At 35, Anchorage's Scott Gomez still repeats the mantra his father drilled into him as a 19-year-old rookie trying to make the New Jersey Devils roster in training camp.
Only this time around, after 15 NHL seasons and nearly 1,200 combined regular-season and playoff games in the world's best hockey league, Gomez will try to hitch on with the St. Louis Blues, who Thursday announced they will bring Gomez to camp on a tryout.
"The mind-set, like my old man always says, is 'Go there and make them keep you,' '' Gomez said in a telephone interview.
This marks the second straight season Gomez heads to a training camp on a tryout. He did so with the Devils last year, they signed him about six weeks into the season and he delivered his most productive season in five years.
Gomez, who furnished the Devils 7-27—34 totals in 58 games, said he felt "reborn'' playing for New Jersey co-coach Adam Oates, the Hall of Fame center.
"I never, ever doubted what I could do on the ice,'' Gomez said. "I never lost the ability to move the puck, never lost the ability to skate. I know what I can do.''
Gomez, a first-line and second-line center much of his career, is more of a third-line or fourth-line pivot at this juncture. Still, Gomez, who owns 747 career points in 1,045 regular-season NHL games, can be particularly effective on the power play. And his average of 1.69 assists per 60 minutes played tied for 29th in the league last season.
Should Gomez make the Blues, he would be a salary-cap saver. He no doubt would play for near the league minimum -- $575,000 in the upcoming season – after making the minimum base salary of $550,000 last season. He has made more than $60 million in his career, so money is not an issue.
Gomez has connections with the Blues. Former Devils goaltender Martin Brodeur, with whom Gomez won two Stanley Cups for New Jersey, is St. Louis' assistant general manager. And Blues assistant coach Kirk Muller was an assistant in Montreal when Gomez played for the Canadiens.
Gomez is currently in Florida skating and working out under the guidance of Vladimir Bure, his longtime trainer and the father of NHL Hall of Famer Pavel Bure.
"It's not a vacation,'' Gomez said.
He is following his summer routine. He comes home to Anchorage and works out under Louis Mass, the former Alaska Aces assistant coach, current UAA coach and Gomez's friend. Then he heads back to the Lower 48 and trains under Bure.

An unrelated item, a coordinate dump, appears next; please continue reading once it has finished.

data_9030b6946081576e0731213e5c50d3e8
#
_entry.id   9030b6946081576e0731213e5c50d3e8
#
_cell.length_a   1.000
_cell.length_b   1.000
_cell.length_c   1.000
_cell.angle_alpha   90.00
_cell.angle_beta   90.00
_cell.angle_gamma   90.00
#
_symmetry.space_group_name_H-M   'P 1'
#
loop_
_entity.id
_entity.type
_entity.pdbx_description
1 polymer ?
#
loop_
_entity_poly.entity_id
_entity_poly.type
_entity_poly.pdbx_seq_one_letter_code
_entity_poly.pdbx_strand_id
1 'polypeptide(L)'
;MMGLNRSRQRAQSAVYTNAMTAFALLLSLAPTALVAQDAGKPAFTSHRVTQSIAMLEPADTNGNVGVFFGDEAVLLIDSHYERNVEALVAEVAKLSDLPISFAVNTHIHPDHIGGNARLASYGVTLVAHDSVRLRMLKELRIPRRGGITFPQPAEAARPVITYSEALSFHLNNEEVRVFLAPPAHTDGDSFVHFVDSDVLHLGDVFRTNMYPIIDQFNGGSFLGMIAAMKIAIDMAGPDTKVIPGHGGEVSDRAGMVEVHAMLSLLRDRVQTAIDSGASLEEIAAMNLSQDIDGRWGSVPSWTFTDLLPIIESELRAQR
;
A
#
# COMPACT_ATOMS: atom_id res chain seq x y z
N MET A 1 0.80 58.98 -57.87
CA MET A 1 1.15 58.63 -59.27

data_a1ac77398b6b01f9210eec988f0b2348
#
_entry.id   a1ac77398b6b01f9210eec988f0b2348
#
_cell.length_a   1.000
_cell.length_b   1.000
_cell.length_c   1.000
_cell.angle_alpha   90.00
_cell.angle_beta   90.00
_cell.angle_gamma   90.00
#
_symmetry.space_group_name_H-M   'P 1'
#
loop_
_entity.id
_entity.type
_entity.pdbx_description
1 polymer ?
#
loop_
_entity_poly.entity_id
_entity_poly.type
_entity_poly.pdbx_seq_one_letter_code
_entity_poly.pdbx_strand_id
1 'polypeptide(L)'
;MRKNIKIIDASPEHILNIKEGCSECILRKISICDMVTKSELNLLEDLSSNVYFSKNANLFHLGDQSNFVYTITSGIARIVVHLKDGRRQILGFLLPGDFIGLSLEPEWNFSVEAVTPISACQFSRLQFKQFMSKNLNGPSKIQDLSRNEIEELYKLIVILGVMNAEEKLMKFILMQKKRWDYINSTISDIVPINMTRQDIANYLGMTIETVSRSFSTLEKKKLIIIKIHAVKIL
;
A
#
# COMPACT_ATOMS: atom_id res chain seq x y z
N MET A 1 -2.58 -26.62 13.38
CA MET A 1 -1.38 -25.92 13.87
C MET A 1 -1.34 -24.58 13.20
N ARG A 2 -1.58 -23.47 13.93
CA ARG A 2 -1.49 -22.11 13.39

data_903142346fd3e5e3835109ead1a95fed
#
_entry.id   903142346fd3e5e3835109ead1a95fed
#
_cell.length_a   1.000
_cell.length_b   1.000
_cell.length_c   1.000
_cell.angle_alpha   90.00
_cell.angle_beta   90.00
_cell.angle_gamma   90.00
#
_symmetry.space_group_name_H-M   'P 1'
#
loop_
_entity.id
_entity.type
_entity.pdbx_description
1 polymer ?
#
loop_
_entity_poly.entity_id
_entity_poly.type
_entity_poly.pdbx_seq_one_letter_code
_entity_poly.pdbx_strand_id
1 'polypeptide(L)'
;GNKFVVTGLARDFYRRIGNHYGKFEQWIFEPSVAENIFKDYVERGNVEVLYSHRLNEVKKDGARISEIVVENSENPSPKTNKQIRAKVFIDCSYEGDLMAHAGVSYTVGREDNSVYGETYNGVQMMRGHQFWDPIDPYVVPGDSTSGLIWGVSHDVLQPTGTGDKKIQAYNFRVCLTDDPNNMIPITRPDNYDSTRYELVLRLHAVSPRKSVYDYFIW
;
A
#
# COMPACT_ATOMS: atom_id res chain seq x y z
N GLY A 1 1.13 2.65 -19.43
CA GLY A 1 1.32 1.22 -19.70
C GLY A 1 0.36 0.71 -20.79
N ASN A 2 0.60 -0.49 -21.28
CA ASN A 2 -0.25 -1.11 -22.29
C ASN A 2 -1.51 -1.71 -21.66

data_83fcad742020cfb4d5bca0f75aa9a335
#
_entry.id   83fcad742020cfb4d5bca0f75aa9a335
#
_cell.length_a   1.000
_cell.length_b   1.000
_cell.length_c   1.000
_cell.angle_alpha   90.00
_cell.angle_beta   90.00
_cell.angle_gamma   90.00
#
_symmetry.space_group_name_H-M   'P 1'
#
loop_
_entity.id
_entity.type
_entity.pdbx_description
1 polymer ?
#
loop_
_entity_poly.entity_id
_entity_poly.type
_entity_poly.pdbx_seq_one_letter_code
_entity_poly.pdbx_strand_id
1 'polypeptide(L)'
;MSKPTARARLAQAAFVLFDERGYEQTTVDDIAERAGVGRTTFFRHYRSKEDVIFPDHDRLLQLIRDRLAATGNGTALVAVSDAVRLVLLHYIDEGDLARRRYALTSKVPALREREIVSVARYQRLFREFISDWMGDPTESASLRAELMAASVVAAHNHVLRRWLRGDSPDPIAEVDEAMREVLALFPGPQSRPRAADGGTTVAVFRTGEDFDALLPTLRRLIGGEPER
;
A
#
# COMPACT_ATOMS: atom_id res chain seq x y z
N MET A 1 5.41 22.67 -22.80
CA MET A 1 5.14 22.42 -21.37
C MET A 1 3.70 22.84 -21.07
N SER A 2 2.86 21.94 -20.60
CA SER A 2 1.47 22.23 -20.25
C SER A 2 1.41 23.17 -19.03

Gomez was one of five Alaskans, all from Anchorage, who played in the NHL last season. The others were defenseman Matt Carle (Tampa Bay), centers Brandon Dubinsky (Columbus) and Nate Thompson (Anaheim), and winger Casey Bailey (Toronto).
In the Blues' training camp, Gomez will run into Alaska connections. St. Louis' goaltending development coach is Ty Conklin of Anchorage, the only Alaska goalie to reach the NHL. Former Aces winger Evan Trupp of Anchorage also received an invitation on Thursday to St. Louis' camp. And in St. Louis' system are several former Aces, former UAF All-American defenseman Colton Parayko and goalie Pheonix Copley of North Pole.
Gomez's chances with the Blues could be enhanced by recent events. Center Jori Lehtera recently underwent ankle surgery, and the Blues on Thursday announced center-wing Patrik Berglund reinjured his shoulder and will undergo surgery Friday.
"We're bringing in Scott Gomez, who we talked to when I found out Lehtera was going to miss the first part of camp,'' Blues general manager Doug Armstrong told the St. Louis Post-Dispatch. "He was a good player last year. He went through not having a job for the first portion of the season and then he ended up in Jersey. He played good as an offensive player, a power-play player.
"I think our team is certainly in a much different spot than Jersey a year ago. The challenge for Scotty is to come in and be a good player on a good team. That is sometimes harder than maybe the situation he was in last year.
"But you look at his resume, with the (two) Stanley Cups, he understands the challenge ahead of him. It's a pro tryout, so it's a very low-risk and potentially a solid reward.''
Gomez said he's focused on making the Blues his sixth NHL team. He has played for New Jersey, the New York Rangers, Montreal, San Jose and Florida.
"You want to go somewhere where you feel comfortable and trust everything they're saying, and get an opportunity,'' Gomez said. "It's not like being the new kid in school. I'm excited I still have a chance to play in the NHL.
"You put me in the right situation, I can play hockey.''
Alaska Dispatch Publishing